THE mystery behind this splendid photograph has been solved.
It was published in last week’s family history page profile on Jos Longbottom who worked at ICI for many years and was very much involved in organising its flower and veg show.
His nephew, Stewart England, has been researching the family and remembers speaking to Jos about the photograph not long before his death in 1984.
And it was a pub – not an ICI – outing and the year is thought to be around 1929.
The pub was The Bay Horse on Albert Street, Lockwood.
Jos is the young chap standing in the bus doorway – he would have been aged around 20 then – and Stewart reveals that the man in the bowler hat (fifth from left) is George Shepley Pearson who was Jos’ stepfather and Stewart’s grandfather.
The small man in the trilby and holding the pipe in the middle of the photograph was a dentist called Mr Tyas who had a dental practice at Lockwood Road near to Rashcliffe Hill.
Stewart said: "He was so small that when he did an extraction from large men he had to put his knee on their chest! He did that to my father.’’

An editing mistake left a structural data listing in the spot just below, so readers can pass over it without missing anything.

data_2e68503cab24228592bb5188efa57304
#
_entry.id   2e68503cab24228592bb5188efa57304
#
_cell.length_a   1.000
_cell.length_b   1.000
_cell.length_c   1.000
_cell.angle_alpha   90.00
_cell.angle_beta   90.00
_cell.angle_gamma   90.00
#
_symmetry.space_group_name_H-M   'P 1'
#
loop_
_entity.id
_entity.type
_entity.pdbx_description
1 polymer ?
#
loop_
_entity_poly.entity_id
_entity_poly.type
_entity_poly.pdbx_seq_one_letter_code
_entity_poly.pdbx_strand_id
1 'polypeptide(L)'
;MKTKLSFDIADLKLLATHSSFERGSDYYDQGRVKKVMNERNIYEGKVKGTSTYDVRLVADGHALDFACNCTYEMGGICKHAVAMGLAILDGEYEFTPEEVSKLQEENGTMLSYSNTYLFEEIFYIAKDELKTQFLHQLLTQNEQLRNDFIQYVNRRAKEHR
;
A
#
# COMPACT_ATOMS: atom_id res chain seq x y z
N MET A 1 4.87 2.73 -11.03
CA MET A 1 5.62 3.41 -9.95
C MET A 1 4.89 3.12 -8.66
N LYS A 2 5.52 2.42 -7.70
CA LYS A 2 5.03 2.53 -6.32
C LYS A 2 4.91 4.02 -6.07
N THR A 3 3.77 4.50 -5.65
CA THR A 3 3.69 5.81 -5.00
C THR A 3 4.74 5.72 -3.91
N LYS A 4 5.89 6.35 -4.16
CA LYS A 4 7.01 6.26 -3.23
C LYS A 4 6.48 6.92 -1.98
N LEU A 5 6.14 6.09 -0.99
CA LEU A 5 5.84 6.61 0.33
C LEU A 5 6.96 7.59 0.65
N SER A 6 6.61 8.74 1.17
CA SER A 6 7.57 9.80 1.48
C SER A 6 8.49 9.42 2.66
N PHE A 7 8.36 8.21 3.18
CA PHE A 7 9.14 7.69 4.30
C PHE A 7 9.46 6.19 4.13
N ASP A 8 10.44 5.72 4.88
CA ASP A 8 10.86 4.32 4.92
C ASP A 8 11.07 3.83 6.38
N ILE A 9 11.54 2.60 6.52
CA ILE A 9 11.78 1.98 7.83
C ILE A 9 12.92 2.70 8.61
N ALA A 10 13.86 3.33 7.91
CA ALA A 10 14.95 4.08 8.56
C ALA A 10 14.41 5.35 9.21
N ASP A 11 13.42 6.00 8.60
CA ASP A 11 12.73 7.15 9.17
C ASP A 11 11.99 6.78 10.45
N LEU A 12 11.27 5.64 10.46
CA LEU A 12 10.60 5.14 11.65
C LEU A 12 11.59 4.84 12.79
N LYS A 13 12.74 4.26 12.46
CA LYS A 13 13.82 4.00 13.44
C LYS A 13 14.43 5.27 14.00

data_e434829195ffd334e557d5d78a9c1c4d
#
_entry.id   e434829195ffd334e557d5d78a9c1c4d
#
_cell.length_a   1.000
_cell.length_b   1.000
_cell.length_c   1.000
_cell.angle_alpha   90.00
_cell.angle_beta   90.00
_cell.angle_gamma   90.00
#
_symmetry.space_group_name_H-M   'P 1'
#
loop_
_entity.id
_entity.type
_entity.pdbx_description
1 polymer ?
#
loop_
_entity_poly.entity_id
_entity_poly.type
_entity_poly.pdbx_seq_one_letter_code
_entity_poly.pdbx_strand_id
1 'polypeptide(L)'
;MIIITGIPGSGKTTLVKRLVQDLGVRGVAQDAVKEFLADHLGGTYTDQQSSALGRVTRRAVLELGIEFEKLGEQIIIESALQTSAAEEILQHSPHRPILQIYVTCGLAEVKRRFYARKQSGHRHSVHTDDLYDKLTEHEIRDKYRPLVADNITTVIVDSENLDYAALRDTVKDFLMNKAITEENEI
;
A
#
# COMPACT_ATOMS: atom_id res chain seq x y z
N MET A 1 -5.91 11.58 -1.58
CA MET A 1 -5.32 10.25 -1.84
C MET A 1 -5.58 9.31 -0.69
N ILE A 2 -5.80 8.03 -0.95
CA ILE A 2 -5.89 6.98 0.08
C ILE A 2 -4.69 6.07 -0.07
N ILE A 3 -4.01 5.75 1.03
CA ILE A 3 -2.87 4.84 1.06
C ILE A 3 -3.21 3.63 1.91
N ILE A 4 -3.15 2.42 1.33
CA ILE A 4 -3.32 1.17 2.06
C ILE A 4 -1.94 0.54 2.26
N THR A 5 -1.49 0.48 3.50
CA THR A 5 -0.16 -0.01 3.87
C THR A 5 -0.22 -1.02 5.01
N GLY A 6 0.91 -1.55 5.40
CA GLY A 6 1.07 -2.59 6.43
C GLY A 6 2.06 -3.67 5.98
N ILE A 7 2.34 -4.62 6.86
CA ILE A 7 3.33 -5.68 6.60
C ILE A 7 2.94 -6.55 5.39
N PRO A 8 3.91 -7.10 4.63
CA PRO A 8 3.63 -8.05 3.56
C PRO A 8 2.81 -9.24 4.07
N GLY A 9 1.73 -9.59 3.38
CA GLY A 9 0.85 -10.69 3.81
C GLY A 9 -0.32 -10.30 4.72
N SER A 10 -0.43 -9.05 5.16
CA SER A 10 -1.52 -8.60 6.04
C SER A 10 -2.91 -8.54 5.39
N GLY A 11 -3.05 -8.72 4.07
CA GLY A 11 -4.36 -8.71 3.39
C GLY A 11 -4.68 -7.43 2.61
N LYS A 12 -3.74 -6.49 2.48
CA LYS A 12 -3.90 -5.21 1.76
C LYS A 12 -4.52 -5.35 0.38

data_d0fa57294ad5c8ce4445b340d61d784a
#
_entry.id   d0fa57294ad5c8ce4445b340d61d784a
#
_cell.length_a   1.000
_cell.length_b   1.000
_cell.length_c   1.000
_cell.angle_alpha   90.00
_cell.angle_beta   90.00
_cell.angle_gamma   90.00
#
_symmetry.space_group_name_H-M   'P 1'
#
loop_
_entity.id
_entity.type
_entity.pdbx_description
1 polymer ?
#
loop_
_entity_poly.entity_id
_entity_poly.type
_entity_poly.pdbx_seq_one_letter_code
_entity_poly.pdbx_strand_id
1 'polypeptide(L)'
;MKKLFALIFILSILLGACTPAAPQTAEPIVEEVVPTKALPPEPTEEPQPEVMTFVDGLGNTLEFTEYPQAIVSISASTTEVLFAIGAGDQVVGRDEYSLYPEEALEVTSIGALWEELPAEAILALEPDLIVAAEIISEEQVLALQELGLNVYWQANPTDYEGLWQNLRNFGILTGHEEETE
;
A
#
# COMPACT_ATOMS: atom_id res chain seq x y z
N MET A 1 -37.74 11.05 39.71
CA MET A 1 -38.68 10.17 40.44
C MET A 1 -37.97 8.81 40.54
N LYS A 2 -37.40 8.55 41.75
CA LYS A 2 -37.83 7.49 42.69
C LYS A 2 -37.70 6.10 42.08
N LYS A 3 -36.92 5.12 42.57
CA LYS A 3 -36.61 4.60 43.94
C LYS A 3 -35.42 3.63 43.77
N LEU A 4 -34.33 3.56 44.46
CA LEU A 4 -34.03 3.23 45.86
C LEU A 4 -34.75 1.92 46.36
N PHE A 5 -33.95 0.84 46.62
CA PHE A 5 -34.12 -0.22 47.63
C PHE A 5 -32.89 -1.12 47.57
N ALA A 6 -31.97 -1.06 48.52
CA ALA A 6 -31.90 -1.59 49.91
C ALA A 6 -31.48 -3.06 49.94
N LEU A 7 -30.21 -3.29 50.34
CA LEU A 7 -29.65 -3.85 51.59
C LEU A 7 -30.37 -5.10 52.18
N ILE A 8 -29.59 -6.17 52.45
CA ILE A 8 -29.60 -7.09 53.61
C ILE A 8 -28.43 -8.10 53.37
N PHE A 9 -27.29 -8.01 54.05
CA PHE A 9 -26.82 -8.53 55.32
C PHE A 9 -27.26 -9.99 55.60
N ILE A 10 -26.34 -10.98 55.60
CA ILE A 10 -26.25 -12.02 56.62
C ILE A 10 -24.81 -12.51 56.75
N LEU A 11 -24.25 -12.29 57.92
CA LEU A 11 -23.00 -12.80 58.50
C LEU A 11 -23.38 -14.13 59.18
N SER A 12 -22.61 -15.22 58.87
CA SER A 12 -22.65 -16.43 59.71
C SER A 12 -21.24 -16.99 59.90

The young man who is fourth from right is Edward Pearson – known as Teddy.
He was George Pearson’s son but had tuberculosis and died from his illness during the Second World War.
Fifth from right is Lawrie Wilson who lived at Mount Pleasant and he was the local plumber for Lockwood.
Stewart says he was a familiar sight as he pushed his tools around on a handcart.
Jos and the Pearson family lived at Bath Street in Lockwood – and there used to be a swimming pool there called Lockwood Baths.
Seventh from the right wearing the double-breasted suit and the party hat is Walter Pearson who was another of George Pearson’s sons.
Stewart – a retired teacher who now lives at Waterlooville near Portsmouth – said the Pearson family lived in a house at the corner of Bath Street and Albert Street which had two front doors and two numbers as one door was on Bath Street and the other on Albert Street.
Jos served in 214 Battery 63rd Medium Regiment Royal Artillery and was evacuated from Dunkirk.
He later fought in Burma and set sail for India in 1942.
Stewart – who lived in Bath Street and moved away from Huddersfield when he went to college aged around 20 – said: "He was the epitomy of the sergeant major, but not in a barking way. He had a quiet presence about him.’’
Lawrie’s daughter, Norma Hanson, was able to provide some more information as three of the people on the photograph were keen swimmers at Lockwood Swimming Club which her father helped to set up.
She recalls that Jos was a swimmer along with Harry Dyson (second right) and Charlie Hirst (extreme left).
"I know that photograph very well from my childhood,’’ she said.